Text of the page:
They say common sense isn't very common, and when it comes to office clothing and what some people consider casual business attire, it's obvious that the dress code for the office could use a little more common sense.
Those of us who have been around since the days when women office workers wore nylon stockings and men wore hats to work have seen standards of dress at work relaxed, beginning with casual Fridays, and now business casual is an everyday style for many companies.
Some traditional offices still dress business formal every day, some startups wouldn't care if their employees came to work in their pajamas and slippers, and fashion companies may have thrown all the rules out the window.
But I believe most companies fall in a middle ground – they just want to maintain a professional and comfortable work environment for their employees and their customers, and to avoid any problems about how people dress.
If people would just exercise some of that not-so-common sense, there shouldn't be problems.
Here's my idea of common sense when it comes to casual business attire:
REMEMBER YOU ARE STILL AT WORK.
Just because you might dress more casually doesn't mean it's your day off and anything goes. Casual dressing is to let you feel more comfortable, but you still need to create a professional impression.
WEAR CLEAN, TIDY JEANS.
If jeans are allowed, they make the easiest foundation for business casual. A pair of quality dark jeans fits most modern casual business situations. Leave the ragged, bleached and threadbare pair for home. For men and women, the right pair of jeans will look polished and confident, and the wrong pair will make you look old and tired.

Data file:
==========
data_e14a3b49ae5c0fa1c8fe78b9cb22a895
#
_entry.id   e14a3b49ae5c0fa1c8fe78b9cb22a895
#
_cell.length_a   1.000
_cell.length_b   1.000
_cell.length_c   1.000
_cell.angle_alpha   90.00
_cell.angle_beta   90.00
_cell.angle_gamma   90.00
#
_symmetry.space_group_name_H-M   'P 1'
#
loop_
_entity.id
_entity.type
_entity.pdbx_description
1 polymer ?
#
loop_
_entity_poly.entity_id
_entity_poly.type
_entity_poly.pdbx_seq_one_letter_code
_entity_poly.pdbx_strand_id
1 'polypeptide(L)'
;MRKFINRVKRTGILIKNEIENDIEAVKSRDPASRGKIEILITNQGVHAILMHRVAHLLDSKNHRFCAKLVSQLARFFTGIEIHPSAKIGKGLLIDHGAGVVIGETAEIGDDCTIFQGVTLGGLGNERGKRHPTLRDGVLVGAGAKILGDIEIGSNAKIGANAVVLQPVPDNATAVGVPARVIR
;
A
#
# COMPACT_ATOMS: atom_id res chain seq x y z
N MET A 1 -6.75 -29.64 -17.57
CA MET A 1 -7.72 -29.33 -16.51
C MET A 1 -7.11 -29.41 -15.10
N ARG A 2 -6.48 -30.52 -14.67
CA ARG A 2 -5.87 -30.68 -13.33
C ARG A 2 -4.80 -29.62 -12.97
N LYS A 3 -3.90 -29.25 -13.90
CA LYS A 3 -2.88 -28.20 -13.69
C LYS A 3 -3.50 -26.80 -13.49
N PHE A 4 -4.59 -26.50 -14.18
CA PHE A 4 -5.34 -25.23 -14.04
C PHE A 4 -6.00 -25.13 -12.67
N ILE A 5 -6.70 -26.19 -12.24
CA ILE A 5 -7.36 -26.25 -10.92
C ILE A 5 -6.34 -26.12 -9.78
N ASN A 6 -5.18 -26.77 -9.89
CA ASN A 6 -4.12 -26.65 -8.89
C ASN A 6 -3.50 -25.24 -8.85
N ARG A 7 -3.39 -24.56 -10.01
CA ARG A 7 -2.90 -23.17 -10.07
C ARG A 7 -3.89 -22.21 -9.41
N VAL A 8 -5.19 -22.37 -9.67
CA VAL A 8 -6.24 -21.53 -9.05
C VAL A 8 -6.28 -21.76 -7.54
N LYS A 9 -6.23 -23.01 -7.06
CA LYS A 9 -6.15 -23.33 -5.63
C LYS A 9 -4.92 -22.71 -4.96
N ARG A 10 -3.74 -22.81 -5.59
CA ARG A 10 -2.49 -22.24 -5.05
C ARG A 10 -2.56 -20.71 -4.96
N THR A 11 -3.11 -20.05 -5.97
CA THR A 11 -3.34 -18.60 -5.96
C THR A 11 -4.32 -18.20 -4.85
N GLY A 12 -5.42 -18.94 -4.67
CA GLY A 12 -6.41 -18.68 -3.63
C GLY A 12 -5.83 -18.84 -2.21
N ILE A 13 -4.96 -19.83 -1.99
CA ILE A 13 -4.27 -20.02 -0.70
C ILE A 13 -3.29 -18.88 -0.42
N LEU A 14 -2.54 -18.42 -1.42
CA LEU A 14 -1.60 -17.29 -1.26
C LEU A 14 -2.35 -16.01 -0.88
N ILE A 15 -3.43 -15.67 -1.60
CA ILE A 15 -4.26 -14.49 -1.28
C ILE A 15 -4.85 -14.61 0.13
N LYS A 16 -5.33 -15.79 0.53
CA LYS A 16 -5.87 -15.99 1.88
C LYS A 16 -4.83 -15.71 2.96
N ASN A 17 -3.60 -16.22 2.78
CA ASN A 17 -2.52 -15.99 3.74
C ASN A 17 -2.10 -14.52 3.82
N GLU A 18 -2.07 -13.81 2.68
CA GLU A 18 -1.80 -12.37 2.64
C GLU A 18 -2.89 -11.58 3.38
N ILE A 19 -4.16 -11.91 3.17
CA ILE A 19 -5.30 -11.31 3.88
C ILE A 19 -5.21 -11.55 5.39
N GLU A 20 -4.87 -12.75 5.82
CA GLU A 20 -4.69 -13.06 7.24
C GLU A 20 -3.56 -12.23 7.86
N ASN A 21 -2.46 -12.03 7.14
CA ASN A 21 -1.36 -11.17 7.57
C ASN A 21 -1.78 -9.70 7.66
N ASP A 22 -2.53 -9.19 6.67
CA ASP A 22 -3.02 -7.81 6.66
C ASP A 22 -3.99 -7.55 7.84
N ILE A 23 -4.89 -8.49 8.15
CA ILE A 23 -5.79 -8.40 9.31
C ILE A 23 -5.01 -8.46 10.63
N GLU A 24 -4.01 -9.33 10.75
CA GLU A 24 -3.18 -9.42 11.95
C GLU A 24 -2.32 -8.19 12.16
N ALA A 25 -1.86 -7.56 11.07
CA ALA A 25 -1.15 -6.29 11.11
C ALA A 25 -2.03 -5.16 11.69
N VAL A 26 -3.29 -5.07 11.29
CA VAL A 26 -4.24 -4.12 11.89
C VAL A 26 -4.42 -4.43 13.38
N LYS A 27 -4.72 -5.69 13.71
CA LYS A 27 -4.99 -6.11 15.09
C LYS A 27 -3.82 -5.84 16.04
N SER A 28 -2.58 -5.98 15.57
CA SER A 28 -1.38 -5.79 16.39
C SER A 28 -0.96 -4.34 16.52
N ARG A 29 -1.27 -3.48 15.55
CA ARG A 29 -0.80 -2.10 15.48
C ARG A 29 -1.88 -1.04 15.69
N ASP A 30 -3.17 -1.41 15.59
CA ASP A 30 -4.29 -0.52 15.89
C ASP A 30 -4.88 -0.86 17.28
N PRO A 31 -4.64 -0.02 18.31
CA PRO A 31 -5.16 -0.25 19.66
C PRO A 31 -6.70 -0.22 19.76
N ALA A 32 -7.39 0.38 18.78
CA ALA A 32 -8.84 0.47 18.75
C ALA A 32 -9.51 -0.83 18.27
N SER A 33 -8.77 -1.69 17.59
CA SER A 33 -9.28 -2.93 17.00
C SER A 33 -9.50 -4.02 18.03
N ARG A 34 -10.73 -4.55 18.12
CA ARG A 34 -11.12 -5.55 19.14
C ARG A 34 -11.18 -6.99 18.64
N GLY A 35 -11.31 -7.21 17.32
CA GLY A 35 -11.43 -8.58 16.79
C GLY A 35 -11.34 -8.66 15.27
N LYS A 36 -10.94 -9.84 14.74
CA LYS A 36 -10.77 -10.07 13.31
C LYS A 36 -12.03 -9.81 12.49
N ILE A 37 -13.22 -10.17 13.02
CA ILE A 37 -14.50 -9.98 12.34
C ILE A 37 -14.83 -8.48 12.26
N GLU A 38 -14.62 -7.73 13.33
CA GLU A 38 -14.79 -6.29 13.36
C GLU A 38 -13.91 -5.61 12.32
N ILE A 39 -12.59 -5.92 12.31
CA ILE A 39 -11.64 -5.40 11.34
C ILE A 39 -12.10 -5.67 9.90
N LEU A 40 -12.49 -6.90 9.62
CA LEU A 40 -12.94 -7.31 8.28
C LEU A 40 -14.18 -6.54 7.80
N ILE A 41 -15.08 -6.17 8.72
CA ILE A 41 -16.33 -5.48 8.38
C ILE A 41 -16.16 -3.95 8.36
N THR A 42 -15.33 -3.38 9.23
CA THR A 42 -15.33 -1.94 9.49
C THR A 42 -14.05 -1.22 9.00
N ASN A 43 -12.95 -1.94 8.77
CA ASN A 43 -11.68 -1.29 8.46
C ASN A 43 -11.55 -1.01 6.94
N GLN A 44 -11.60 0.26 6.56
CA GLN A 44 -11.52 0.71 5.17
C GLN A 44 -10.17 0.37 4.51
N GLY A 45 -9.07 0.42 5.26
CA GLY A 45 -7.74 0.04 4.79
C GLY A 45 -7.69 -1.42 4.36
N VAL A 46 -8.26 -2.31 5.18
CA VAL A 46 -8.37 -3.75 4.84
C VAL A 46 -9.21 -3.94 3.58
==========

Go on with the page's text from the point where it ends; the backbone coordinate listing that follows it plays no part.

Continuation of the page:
AVOID SWEATS AND WORKOUT CLOTHES.
Tempting as it may be, never wear sweats, yoga pants, muscle Ts or sports bra tops to the office. Even if it's not against the rules, you'll look messy and workout mode and work mode are two different things.
NO HOT PANTS AND MINISKIRTS.
I don't care how great your legs are, your thighs shouldn't be showing at work. Yes, they wear super-short minis to the office on TV, but in the real world, a too-short skirt will detract and distract from your credibility. If you would wear to a nightclub, it's inappropriate for a place of business. Modesty rules when you work in the business world.
LEAVE THE FLIP FLOPS AT HOME.
Unless your office is at the beach, flip-flops are a definite no-no. They're not only far too casual, but they offer no protection to your feet. If you must wear sandals, wear a more structured choices like Fisherman sandals.
SAVE TIGHT OR REVEALING CLOTHES FOR YOUR PERSONAL LIFE.
I've seen office workers wearing skin-tight clothes that would have done a stripper proud. Clothes can be flattering without fitting like a second skin, and looking like a hoochie mama is not a good career move in the business world.
NO HALTER, STRAPLESS OR SKIMPY TOPS.
Too much bare skin is very distracting to coworkers, so avoid revealing halters, spaghetti straps or belly-baring tops. Again, modesty rules, and a top that covers you up will make you be taken more seriously.
RETIRE YOUR FAVORITE OLD T-SHIRTS.
I know, you love that shirt you got at your company IPO party back in 1998, but well-loved T-shirts are not business attire. Once a shirt is even a bit threadbare, stained or misshapen, it's no longer appropriate for work. Shirts with graphics or pictures are usually tacky, though no one wants to tell you, so unless it's your company logo, go with a clean, pressed solid shirt.
DON'T IGNORE YOUR GROOMING.
Casual dress doesn't mean casual grooming. It's not your day off, so shave, shampoo, put on makeup and do your usual grooming rituals, even if you'll be wearing jeans. Throwing that baseball cap over unwashed hair doesn't fool anyone.
Far be it for me to try to squash anyone's self-expression through fashion, but when it comes to office clothing and casual business attire, how you dress can affect how your career goes. So even if your company has no dress code for the office, you can use your common sense and create your own.
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